tion” (No. 397, p. 178), a letter, written in very From the contents of the following letter, written indifferent French, from "Fr. Alexander Ms. Marby the representative of the General Director of zara Bridgtower," who says he has documentary the Archives of the French Empire, it may be seen evidence (1784-95) showing that an Abyssinian



“ MERCI " (3rd S. xi. 66.) — As a person who has passed all his life among Latin races, perhaps I always have a negative sense, though it is con

at table). The tone and gesture has a great deal born herself in a small village of the province of thing exactly may be said of the Italian grazie Cadiz, called Bornos, and her first work, called and the Spanish gracias. The Portuguese obri husband was the Marquis of Arco Hermoso. She either; and I well remember Marshal Beresford's pected with an unexpected and violent death, too Lisbon, if a Portuguese guest unwittingly answered

anger, when he helped a dish at his dinners at

noble came to London from Poland (Polonie), | lady occupied an apartment in the Alcazar of Se. where he married Mary Ursula, of the family of ville, which has been appropriated to her use by the Counts Schmidt. Ile was a great favourite the Queen of Spain. It is said that she wishes to of George III., who gave his son the name of retire into a convent, but as yet this intention has “George Bridgtower," and who would have made not been put into execution. The reputation of the latter an admiral but for his being short- Fernan Caballero, on this side of the Pyrenees

, is sighted. He however displayed great talent for chiefly owing to an amiable and erudite French music, became an excellent player on the violin, gentleman, Monsieur Antoine de Latour, formerly and was appointed by George IV. director of the preceptor to the Duc de Montpensier, and a resicourt concerts, with a residence at Carlton House. dent in his family at Seville. Monsieur de Latour From his intimacy with the royal family, he was has himself written various interesting works on mixed up with the trial of Queen Caroline ; but Andalucia and other parts of Spain, The work disapproving of certain steps taken in the case, he that Fernan Caballero prefers himself (or herself) retired into private life, and was subsequently is the Familia de Alvareda. I think most persons deprived of his pension through the intrigues of will give the palm to the first part of the Gariota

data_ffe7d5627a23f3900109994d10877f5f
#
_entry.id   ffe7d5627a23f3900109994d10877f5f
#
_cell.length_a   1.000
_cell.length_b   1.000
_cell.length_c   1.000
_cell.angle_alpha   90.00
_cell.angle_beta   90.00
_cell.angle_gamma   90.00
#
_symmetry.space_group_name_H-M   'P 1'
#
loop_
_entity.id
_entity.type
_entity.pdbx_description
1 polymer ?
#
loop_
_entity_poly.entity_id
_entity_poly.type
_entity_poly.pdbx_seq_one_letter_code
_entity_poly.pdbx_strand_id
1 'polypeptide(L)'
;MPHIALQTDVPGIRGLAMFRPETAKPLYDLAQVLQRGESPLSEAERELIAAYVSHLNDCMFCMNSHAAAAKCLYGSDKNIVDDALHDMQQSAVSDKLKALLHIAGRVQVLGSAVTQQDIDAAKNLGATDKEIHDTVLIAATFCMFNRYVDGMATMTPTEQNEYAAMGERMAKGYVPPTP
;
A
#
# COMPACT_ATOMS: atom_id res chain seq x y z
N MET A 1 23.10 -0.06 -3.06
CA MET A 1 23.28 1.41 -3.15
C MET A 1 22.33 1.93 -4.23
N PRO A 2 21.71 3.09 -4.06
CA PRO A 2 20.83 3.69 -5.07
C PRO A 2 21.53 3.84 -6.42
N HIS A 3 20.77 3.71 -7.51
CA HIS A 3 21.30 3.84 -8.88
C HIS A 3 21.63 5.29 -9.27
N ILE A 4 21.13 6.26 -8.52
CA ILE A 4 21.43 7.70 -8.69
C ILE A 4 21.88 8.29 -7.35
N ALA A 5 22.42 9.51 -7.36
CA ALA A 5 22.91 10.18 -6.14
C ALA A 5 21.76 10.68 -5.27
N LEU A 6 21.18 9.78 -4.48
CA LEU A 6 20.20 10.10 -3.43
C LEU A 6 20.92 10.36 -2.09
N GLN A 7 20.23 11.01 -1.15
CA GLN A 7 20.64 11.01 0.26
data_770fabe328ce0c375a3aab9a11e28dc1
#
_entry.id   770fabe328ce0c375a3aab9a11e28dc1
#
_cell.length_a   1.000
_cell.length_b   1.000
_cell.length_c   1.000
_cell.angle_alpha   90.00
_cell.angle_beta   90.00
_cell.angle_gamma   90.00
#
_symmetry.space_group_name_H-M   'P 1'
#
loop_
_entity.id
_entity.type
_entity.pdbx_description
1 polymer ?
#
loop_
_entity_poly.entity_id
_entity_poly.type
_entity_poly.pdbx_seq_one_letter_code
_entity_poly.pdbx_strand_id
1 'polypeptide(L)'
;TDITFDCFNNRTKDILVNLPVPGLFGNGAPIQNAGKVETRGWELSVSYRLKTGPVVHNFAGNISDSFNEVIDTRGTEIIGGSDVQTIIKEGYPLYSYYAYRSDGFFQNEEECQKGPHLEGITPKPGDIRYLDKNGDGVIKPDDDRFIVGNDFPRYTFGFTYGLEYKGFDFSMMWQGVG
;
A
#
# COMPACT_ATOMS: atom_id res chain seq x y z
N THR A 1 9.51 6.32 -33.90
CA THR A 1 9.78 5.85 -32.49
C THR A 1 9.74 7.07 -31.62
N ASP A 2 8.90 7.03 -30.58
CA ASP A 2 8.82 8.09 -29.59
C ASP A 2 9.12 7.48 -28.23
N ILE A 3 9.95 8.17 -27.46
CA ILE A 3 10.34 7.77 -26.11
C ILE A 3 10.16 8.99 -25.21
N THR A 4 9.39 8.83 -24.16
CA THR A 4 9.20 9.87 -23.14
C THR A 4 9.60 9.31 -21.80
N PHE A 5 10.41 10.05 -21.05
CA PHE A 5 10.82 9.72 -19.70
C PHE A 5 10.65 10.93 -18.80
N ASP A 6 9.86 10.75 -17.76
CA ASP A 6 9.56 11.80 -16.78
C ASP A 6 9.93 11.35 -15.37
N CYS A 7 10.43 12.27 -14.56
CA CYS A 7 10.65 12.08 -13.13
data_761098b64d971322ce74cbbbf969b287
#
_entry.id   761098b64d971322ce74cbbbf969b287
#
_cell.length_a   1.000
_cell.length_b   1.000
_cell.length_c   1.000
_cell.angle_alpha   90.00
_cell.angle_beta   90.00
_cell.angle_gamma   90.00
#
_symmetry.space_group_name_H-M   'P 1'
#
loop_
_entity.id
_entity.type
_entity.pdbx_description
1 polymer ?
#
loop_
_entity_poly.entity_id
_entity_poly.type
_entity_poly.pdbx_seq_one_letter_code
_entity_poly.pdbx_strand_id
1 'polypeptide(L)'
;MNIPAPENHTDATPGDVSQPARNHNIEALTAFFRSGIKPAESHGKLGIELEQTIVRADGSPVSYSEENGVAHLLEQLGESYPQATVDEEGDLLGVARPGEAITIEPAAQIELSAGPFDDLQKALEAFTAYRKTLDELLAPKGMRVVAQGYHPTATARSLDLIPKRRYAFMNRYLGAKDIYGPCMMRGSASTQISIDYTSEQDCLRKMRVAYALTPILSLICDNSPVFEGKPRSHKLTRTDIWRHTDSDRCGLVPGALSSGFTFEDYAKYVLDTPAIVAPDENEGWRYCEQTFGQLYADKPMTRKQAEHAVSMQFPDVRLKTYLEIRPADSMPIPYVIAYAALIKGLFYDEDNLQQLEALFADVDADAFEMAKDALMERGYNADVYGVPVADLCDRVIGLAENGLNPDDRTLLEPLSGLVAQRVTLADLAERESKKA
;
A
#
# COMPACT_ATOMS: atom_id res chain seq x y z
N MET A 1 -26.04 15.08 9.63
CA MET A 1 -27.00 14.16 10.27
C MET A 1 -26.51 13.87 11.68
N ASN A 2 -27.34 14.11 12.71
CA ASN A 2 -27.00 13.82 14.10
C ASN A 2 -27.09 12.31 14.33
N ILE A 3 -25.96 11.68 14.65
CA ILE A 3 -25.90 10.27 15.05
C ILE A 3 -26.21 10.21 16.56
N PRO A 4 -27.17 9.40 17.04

, a personal enemy. On the accession of her pre- which is an admirable description of popular life. sent Majesty, “Sir Bridgtower,” who had been The second part, which attempts to describe living at Bath, returned to London, and presented fashionable society, a thing for various reasons his daughter the writer's mother) to the Queen, always so difficult, is immeasurably inferior. expressing a hope that a place might be found

HOWDEN. for her among the ladies of the court: an arrangement, however, which was not carried out. The personal experience give a singular example of

LUNAR INFLUENCE (3rd S. xi. 8.) – I can from writer further states, that his great-grandfather was the irrefutable influence exercised by the moon the rightful heir to the throne of Abyssinia ; that he proceeded to Dresden, Rome (where he kissed and beautiful species of matting made in Brazil,

over vegetable matter. There is a rery excellent the Pope's toe), Paris, and London; and that he was known as the "Black Prince.” He refers casion to wonder why some of these mats, at the

near the new town of Petropolis. I had often ocfor information to Archbishop Manning, the Eng- same prices and of the same appearances

, lasted for lish Consulat Alexandria, and to Monsignor only a few weeks, while others lasted as many Bianchieri.

months, and I was told as an incontrovertible fact

, AGE OF THE VÂLMîKI RÃMÂYANA (3rd S. xii. in which I believe from experiment, that when 264.)—A communication I have received from the canes for making the mats were cut between Oxford makes the important discovery, that there the new and full moon they retained their hardwas recently a MS. copy, dated 1433, in the Bod- ness, while if cut during the waning moon ther leian Library :


“Oxford. “ The MS. of Valmiki's Ramayana, dated 1433 (A.D.), Symson is said to have died in 1742 in the note

MATTHIAS SYMBON (3rd S. xii. 348.)—Matthias formed part of the well-known Fraser Collection. When to Nichols's Literary Illustrations (vol. i. p. 357)

, the books of that library were removed to the New

where will be found a few of his letters to Dr. Museum, the Fraser MSS. were deposited for a time in Zachary Grey. the Bodleian Library. They have now been removed from that library, and are, as I am informed, offered for sale. The only way, therefore, of getting information on the points mentioned by Colonel Ellis is by applying to the Radcliffe Trustees.

may be allowed to state that merci alone does not M.M."

R. R. W. ELLIS. Starcross, Exeter.

FERNAN CABALLERO (3rd S. xi. 22.) – Mr. to say to this, one way or the other. I NoELL RADECLIFFE's question should not have tradict S. H.' as to its absolute signification, for remained so long unanswered had I seen it before the very fact of the verb remercier quelqu'un being In 3rd S. xi. 163, there is indeed an answer,